Herman's are not banned from staying overnight in country homes. Indeed, having a second, rural, home is a middle class statement and very common. Many small villages are made up almost entirely of second homes, used for weekends and week, two week holidays. I think you may be getting mixed up with garden sheds and huts on allotments, where such rules often apply (as they do in most countries).
There are few, if any, set fines for insults. It depends on who is doing the insulting, how drunk or potentially violent they are, and who they are insulting. If you insult a police officer you probably will get a fine, although a warning would be more common first time. If two drunks in a bar insult each other the chances are they will fall over and sleep it off.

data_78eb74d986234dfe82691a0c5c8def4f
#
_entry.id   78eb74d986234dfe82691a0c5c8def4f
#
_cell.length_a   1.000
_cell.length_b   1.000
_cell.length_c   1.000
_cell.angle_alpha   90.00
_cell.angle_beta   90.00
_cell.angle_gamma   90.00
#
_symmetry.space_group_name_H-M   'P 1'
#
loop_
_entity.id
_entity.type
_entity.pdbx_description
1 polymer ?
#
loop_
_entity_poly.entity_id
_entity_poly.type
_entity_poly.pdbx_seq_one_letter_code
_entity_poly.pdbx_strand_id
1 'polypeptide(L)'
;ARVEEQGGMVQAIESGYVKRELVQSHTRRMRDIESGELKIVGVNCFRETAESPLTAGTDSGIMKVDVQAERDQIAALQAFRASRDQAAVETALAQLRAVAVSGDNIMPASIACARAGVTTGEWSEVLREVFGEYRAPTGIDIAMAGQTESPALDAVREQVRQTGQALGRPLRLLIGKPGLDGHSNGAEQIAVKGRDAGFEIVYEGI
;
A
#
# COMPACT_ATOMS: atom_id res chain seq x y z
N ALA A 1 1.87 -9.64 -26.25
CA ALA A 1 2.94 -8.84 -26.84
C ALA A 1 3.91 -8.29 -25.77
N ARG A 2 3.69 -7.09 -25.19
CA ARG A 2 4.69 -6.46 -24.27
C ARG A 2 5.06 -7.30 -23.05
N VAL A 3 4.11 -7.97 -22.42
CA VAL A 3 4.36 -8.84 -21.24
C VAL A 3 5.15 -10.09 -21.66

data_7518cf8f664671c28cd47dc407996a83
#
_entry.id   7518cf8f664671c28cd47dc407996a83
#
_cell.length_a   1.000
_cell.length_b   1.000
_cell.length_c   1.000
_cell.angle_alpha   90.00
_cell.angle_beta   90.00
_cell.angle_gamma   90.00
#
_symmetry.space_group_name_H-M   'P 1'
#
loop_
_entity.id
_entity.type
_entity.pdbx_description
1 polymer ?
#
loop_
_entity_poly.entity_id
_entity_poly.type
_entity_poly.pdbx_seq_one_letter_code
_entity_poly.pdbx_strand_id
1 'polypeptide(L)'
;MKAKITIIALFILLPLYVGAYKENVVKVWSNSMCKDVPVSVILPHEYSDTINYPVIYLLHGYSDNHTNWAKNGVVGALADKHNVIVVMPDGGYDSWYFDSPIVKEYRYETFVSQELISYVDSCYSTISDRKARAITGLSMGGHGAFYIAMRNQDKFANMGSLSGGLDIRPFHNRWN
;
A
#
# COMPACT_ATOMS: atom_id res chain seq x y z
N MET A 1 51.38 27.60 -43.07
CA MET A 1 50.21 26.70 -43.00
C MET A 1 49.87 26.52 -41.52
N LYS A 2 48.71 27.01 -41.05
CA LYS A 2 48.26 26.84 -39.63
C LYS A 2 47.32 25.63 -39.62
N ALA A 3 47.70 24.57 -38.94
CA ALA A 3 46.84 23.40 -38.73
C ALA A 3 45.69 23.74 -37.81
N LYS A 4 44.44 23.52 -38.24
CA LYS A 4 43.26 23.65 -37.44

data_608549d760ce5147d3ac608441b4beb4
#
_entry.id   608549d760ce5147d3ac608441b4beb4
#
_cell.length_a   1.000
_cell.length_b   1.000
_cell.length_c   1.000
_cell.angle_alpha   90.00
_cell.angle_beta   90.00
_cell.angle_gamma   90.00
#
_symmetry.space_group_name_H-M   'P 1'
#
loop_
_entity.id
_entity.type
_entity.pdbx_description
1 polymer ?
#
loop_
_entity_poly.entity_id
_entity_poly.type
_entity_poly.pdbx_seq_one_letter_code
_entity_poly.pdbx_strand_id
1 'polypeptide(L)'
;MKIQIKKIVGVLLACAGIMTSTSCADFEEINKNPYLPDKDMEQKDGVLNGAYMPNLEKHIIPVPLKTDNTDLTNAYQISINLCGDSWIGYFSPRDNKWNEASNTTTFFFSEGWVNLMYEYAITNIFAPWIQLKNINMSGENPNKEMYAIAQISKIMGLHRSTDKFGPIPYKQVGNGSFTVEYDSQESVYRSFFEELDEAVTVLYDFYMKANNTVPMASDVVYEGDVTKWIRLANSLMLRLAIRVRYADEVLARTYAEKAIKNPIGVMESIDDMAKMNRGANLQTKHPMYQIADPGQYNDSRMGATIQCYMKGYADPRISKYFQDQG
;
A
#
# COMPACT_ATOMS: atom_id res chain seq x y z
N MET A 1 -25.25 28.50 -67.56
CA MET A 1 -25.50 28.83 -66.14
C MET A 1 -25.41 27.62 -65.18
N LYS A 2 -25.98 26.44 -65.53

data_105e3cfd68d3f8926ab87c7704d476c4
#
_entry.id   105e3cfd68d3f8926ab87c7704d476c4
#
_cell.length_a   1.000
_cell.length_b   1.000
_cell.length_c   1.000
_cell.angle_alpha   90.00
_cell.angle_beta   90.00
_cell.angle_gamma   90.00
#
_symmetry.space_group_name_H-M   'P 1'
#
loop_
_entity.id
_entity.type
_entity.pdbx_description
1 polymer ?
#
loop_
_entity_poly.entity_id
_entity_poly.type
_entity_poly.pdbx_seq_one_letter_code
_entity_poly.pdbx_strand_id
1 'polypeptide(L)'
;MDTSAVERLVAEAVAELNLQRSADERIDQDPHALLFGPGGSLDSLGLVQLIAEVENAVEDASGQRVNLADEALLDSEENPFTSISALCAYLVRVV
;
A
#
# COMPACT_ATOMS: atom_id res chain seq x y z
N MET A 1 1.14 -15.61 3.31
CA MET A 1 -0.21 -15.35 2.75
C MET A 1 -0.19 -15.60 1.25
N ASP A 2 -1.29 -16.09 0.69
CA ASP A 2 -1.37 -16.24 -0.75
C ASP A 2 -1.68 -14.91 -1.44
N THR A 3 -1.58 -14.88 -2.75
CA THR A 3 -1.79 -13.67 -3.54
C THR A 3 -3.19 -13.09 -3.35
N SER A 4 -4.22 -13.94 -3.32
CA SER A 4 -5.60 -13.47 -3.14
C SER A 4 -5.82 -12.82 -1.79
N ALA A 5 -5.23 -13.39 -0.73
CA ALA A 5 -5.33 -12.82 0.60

And while gardening clubs and vegetable patches are common in Germany (all types of clubs are; if three Germans meet on holiday they will have formed four clubs, complete with elected officials, a comprehensive rulebook, and club emblems and badges, within 24 hours), they are nowhere near as widespread as they are in England, Ireland or, indeed, Russia.
And both types of potato pictured are grown, and available in the shops.
There are many peculiar things in the German psyche, many customs and ways of looking at life which seem strange to outsiders, but this article quite obviously doesn't have a clue what they are.


German here. Of course we are barefoot at home (even in winter), our toddlers are barefoot and „Hanz" isn’t even a Name.


I don't think my country needs any of those "rules" as they are kind of weird 😅


I believe it really depends on the season, if it's cold you would wear warm socks or slippers just anywhere, but if it's hot I personally prefer walking barefoot